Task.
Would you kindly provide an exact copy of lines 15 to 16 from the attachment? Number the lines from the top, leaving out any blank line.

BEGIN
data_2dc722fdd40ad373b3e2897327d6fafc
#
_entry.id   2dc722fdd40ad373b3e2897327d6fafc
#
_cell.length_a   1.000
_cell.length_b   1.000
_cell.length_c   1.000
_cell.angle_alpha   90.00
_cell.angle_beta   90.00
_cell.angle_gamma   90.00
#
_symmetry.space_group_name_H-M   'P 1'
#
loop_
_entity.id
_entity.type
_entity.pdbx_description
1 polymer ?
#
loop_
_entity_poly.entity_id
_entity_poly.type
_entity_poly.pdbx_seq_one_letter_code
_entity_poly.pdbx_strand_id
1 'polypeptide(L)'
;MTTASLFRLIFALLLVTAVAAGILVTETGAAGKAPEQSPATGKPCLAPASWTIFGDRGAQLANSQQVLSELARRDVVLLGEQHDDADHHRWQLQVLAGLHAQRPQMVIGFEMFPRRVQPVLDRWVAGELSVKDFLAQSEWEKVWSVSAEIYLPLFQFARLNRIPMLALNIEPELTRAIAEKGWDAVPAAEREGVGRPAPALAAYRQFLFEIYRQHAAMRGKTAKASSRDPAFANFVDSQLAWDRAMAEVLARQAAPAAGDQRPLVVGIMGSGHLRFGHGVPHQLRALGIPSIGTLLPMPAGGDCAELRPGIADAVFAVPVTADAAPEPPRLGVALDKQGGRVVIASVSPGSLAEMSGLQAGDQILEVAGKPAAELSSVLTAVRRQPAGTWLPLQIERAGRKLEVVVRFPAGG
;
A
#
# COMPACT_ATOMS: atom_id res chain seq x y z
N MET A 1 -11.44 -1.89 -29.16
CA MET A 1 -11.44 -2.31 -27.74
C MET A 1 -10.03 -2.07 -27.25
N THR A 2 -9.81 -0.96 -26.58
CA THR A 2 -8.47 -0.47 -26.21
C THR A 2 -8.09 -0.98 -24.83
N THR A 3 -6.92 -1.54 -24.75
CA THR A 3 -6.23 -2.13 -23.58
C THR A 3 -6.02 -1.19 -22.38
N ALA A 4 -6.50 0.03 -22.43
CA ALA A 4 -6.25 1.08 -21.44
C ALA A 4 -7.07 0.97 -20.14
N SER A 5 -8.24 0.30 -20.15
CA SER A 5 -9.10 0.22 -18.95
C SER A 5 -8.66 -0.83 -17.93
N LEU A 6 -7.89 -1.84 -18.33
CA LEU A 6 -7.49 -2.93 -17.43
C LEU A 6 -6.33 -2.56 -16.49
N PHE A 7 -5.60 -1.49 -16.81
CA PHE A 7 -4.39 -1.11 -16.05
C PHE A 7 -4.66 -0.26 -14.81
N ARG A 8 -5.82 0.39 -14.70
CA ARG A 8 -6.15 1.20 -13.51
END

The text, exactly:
_entity.id
_entity.type